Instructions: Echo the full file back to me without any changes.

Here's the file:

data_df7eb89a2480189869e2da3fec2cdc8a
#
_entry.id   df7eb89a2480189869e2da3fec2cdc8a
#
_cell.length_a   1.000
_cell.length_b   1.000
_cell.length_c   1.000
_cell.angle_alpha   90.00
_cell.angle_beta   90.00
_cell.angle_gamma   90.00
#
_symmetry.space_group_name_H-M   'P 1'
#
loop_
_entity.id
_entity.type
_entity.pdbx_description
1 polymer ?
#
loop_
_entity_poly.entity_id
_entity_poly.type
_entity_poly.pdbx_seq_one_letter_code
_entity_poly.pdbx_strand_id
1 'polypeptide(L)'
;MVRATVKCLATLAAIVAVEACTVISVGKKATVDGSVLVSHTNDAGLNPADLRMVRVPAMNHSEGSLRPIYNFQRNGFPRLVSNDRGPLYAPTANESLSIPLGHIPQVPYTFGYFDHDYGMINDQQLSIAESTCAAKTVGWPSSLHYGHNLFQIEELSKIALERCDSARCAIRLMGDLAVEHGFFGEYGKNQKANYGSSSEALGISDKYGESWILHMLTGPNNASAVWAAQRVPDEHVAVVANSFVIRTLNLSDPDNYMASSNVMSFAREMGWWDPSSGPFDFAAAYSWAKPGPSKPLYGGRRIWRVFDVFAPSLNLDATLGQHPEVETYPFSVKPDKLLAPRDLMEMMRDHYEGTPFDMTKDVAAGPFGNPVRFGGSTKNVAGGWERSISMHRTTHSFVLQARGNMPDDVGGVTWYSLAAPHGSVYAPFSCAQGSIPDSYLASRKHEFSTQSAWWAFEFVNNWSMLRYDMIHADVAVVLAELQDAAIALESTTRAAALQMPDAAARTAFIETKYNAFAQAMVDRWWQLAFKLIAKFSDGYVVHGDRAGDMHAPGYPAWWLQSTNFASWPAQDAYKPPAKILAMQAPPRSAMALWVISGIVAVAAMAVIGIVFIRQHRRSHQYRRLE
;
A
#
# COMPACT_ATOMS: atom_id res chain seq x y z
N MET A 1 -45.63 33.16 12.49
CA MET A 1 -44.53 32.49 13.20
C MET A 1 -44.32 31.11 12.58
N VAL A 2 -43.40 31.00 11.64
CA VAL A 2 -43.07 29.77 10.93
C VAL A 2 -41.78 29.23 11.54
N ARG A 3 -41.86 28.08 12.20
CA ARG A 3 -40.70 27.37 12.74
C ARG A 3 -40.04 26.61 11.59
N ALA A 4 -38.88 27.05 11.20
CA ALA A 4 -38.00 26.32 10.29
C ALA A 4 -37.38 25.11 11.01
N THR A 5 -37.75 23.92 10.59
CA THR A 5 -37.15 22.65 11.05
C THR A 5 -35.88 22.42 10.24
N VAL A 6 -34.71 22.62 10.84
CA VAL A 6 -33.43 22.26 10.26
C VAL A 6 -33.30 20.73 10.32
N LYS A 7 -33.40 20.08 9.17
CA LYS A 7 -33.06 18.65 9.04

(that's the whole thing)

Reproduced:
data_df7eb89a2480189869e2da3fec2cdc8a
#
_entry.id   df7eb89a2480189869e2da3fec2cdc8a
#
_cell.length_a   1.000
_cell.length_b   1.000
_cell.length_c   1.000
_cell.angle_alpha   90.00
_cell.angle_beta   90.00
_cell.angle_gamma   90.00
#
_symmetry.space_group_name_H-M   'P 1'
#
loop_
_entity.id
_entity.type
_entity.pdbx_description
1 polymer ?
#
loop_
_entity_poly.entity_id
_entity_poly.type
_entity_poly.pdbx_seq_one_letter_code
_entity_poly.pdbx_strand_id
1 'polypeptide(L)'
;MVRATVKCLATLAAIVAVEACTVISVGKKATVDGSVLVSHTNDAGLNPADLRMVRVPAMNHSEGSLRPIYNFQRNGFPRLVSNDRGPLYAPTANESLSIPLGHIPQVPYTFGYFDHDYGMINDQQLSIAESTCAAKTVGWPSSLHYGHNLFQIEELSKIALERCDSARCAIRLMGDLAVEHGFFGEYGKNQKANYGSSSEALGISDKYGESWILHMLTGPNNASAVWAAQRVPDEHVAVVANSFVIRTLNLSDPDNYMASSNVMSFAREMGWWDPSSGPFDFAAAYSWAKPGPSKPLYGGRRIWRVFDVFAPSLNLDATLGQHPEVETYPFSVKPDKLLAPRDLMEMMRDHYEGTPFDMTKDVAAGPFGNPVRFGGSTKNVAGGWERSISMHRTTHSFVLQARGNMPDDVGGVTWYSLAAPHGSVYAPFSCAQGSIPDSYLASRKHEFSTQSAWWAFEFVNNWSMLRYDMIHADVAVVLAELQDAAIALESTTRAAALQMPDAAARTAFIETKYNAFAQAMVDRWWQLAFKLIAKFSDGYVVHGDRAGDMHAPGYPAWWLQSTNFASWPAQDAYKPPAKILAMQAPPRSAMALWVISGIVAVAAMAVIGIVFIRQHRRSHQYRRLE
;
A
#
# COMPACT_ATOMS: atom_id res chain seq x y z
N MET A 1 -45.63 33.16 12.49
CA MET A 1 -44.53 32.49 13.20
C MET A 1 -44.32 31.11 12.58
N VAL A 2 -43.40 31.00 11.64
CA VAL A 2 -43.07 29.77 10.93
C VAL A 2 -41.78 29.23 11.54
N ARG A 3 -41.86 28.08 12.20
CA ARG A 3 -40.70 27.37 12.74
C ARG A 3 -40.04 26.61 11.59
N ALA A 4 -38.88 27.05 11.20
CA ALA A 4 -38.00 26.32 10.29
C ALA A 4 -37.38 25.11 11.01
N THR A 5 -37.75 23.92 10.59
CA THR A 5 -37.15 22.65 11.05
C THR A 5 -35.88 22.42 10.24
N VAL A 6 -34.71 22.62 10.84
CA VAL A 6 -33.43 22.26 10.26
C VAL A 6 -33.30 20.73 10.32
N LYS A 7 -33.40 20.08 9.17
CA LYS A 7 -33.06 18.65 9.04